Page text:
Tags: Caroline Baum | flat tax | loophole | policy

MarketWatch's Baum: Flat Tax Should Be Implemented, but Probably Won't

By    |   Thursday, 25 June 2015 09:00 AM

The flat tax has risen to the forefront of policy discussions, with four Republican presidential candidates voicing support for the idea, most notably Kentucky Sen. Rand Paul.

The candidates are right on, says MarketWatch columnist Caroline Baum. "The flat tax has an intuitive appeal — and not just for Republicans, for whom cutting taxes is orthodoxy," she writes.

"Democrats should appreciate the idea of a flat tax as a way to level the playing field: The wealthy benefit the most from the tax code’s myriad of loopholes. . . . The only entities with a reason to oppose a flat tax would be large corporations and their huge staffs of accountants."

But if a flat tax was really politically possible, it would have been approved by now, Baum says. "Moneyed interests are just too strong to sacrifice their exemptions, even though in many cases they would pay a lower effective rate under a flat-tax system."

Elsewhere on the tax front, Fortune magazine has dropped Medtronic and Mylan from its prestigious Fortune 500 list for domiciling overseas to avoid taxes, and Washington Post Allan Sloan approves — of the magazine's move that is.

"To its credit, Fortune kicked Medtronic and Mylan off for deserting our country," he writes.

Fortune's list editor Scott DeCarlo told Sloan, "The Fortune 500 is going to remain a list of companies based in the U.S. We want to maintain the integrity of the list."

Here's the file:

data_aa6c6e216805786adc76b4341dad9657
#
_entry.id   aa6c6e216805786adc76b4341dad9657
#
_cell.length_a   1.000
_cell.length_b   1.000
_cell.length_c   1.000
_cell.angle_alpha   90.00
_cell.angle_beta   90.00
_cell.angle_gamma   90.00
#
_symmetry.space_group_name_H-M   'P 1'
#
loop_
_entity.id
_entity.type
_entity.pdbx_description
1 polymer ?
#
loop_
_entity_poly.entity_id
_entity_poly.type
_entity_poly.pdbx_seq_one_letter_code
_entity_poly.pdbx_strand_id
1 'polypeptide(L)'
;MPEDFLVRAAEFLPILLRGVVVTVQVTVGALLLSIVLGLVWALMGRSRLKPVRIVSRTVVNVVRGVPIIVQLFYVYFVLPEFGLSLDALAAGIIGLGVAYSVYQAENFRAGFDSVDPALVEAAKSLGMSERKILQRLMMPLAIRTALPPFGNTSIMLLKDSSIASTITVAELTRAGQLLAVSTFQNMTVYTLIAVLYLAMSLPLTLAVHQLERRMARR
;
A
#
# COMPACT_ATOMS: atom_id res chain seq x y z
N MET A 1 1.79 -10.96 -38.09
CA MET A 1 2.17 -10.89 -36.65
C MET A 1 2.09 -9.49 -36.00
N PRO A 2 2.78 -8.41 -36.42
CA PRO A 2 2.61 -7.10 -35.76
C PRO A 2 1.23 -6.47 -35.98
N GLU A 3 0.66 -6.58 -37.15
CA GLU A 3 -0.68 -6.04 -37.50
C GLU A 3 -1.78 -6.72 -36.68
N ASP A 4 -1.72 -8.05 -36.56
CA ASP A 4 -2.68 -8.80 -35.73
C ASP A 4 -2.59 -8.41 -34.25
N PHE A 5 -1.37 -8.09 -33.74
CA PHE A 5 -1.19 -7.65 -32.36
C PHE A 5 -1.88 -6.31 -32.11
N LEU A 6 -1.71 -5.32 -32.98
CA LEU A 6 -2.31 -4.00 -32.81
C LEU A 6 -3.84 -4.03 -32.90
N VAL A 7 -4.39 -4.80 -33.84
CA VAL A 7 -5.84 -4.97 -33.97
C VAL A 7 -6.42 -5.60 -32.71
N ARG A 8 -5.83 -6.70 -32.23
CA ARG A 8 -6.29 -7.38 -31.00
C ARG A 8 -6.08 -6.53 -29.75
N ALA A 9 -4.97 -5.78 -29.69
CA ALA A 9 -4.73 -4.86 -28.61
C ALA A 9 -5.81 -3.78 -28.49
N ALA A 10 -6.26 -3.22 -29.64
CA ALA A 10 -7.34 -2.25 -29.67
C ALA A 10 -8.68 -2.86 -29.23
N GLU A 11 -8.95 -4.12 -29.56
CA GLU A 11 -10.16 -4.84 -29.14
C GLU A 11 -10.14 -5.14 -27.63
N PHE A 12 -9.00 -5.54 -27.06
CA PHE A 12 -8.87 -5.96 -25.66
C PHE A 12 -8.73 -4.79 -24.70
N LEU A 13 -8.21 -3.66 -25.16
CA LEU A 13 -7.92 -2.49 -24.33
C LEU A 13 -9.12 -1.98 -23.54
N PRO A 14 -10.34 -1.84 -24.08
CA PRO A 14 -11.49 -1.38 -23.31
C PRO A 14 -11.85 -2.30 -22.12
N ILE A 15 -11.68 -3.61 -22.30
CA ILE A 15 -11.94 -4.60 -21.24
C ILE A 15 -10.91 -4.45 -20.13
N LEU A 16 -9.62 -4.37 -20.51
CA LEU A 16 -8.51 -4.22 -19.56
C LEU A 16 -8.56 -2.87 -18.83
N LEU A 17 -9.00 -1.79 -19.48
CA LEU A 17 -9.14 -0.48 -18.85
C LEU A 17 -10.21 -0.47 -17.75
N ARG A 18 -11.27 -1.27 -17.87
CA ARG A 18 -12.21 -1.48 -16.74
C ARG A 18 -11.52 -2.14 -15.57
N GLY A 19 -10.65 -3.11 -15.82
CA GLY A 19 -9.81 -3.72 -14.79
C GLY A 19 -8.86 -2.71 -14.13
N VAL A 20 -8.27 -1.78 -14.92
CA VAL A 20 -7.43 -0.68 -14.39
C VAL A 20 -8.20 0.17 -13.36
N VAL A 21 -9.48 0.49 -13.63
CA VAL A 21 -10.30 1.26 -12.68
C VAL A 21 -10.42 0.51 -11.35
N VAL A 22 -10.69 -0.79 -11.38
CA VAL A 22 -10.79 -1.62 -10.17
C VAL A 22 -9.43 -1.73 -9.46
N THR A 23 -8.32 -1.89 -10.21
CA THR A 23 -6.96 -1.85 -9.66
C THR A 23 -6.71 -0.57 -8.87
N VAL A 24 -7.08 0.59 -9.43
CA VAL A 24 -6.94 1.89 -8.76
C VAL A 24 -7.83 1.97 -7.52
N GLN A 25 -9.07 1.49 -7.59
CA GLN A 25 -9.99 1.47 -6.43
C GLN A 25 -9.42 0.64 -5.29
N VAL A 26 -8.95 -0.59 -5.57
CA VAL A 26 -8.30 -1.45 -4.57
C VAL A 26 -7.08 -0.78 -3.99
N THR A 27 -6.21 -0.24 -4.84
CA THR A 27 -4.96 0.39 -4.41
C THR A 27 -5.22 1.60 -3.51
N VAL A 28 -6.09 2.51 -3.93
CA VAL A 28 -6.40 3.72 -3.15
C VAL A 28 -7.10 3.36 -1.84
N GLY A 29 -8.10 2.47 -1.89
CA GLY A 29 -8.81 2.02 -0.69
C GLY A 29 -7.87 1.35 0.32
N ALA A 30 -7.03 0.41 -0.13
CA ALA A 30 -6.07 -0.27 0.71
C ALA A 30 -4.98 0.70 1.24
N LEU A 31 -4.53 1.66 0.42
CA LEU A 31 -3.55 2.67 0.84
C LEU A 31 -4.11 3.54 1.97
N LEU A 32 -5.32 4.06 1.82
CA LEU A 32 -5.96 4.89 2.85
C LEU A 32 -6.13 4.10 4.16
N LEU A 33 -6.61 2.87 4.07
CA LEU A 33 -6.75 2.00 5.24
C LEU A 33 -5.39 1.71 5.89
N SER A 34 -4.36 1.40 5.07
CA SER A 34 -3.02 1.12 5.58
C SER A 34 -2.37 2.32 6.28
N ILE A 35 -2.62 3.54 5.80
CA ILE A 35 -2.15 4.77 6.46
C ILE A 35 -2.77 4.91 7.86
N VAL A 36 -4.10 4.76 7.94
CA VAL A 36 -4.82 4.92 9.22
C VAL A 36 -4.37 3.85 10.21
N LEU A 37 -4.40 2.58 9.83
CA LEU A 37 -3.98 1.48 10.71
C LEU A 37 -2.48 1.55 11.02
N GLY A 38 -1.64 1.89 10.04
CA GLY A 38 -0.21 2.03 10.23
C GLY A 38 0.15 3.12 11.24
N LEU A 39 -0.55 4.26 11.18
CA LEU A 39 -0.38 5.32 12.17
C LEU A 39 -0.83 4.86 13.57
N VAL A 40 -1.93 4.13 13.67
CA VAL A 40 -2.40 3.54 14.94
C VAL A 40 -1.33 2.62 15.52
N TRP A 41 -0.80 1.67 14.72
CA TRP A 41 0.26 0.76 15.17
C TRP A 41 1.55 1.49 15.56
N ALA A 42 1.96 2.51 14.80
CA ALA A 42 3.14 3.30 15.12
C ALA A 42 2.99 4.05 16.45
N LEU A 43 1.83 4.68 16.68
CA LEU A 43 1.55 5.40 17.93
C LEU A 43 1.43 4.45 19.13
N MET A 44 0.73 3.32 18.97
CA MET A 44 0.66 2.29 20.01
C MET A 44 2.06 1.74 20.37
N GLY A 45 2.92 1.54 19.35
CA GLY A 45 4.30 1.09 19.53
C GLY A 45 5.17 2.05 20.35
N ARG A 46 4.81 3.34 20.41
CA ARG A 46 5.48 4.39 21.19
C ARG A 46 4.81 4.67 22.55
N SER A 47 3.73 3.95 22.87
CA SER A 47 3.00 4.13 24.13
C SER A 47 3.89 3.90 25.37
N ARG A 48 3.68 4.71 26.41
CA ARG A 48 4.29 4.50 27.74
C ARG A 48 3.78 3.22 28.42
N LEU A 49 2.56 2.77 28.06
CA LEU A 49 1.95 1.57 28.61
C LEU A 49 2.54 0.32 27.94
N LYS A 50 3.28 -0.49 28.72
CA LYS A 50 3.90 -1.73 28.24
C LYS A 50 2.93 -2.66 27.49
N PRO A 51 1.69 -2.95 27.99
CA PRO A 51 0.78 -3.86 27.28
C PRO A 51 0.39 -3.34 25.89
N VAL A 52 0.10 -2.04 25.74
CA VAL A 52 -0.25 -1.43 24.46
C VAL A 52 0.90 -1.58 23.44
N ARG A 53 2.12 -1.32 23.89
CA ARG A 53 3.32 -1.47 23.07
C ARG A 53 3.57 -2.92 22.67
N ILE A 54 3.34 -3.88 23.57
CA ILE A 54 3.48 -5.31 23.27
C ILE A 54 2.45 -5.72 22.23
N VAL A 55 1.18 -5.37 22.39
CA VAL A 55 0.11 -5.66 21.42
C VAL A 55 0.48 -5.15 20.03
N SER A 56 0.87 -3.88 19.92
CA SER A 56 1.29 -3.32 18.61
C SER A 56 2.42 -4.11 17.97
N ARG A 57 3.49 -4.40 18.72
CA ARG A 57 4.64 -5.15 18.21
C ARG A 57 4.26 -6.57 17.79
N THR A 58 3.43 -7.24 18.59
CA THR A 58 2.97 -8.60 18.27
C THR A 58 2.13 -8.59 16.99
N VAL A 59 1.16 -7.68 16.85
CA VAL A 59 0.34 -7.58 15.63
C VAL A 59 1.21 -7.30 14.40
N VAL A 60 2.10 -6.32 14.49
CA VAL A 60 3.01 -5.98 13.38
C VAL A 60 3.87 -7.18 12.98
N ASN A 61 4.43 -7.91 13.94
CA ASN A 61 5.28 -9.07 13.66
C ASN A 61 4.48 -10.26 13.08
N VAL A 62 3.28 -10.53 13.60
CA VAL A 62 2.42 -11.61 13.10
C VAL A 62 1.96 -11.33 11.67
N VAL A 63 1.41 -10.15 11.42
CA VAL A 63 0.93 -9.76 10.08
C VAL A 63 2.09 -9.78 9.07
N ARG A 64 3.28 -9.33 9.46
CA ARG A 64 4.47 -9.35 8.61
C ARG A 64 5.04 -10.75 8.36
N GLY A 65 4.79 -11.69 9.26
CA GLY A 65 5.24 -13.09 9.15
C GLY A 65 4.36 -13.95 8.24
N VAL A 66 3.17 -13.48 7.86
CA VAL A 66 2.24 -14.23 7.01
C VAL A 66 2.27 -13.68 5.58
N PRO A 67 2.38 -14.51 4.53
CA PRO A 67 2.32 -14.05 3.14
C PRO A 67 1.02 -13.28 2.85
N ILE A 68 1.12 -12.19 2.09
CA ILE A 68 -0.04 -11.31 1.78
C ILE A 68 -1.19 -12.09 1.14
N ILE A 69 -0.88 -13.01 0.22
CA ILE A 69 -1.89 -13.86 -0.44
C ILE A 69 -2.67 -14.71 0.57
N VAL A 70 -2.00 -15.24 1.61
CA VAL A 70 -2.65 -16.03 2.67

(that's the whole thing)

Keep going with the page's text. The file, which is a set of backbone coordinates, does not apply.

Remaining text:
But while the corporate tax inversions like Medtronic and Mylan's have abated, "corporate desertions continue, sometimes in mutated forms," Sloan writes.

"For example, two of the three companies whose desertions had been upended by the Treasury’s new regulations were acquired by previous deserters: Salix Pharmaceuticals by Valeant Pharmaceuticals, and Auxilium Pharmaceuticals by Endo International."

So what's the upshot of all this? "Absent a miracle in Washington, the bleeding of corporate tax revenues out of our country will continue," Sloan explains.

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The flat tax has risen to the forefront of policy discussions, with four Republican presidential candidates voicing support for the idea, most notably Kentucky Sen. Rand Paul. The candidates are right on, says MarketWatch columnist Caroline Baum.
Caroline Baum, flat tax, loophole, policy
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2015-00-25
Thursday, 25 June 2015 09:00 AM
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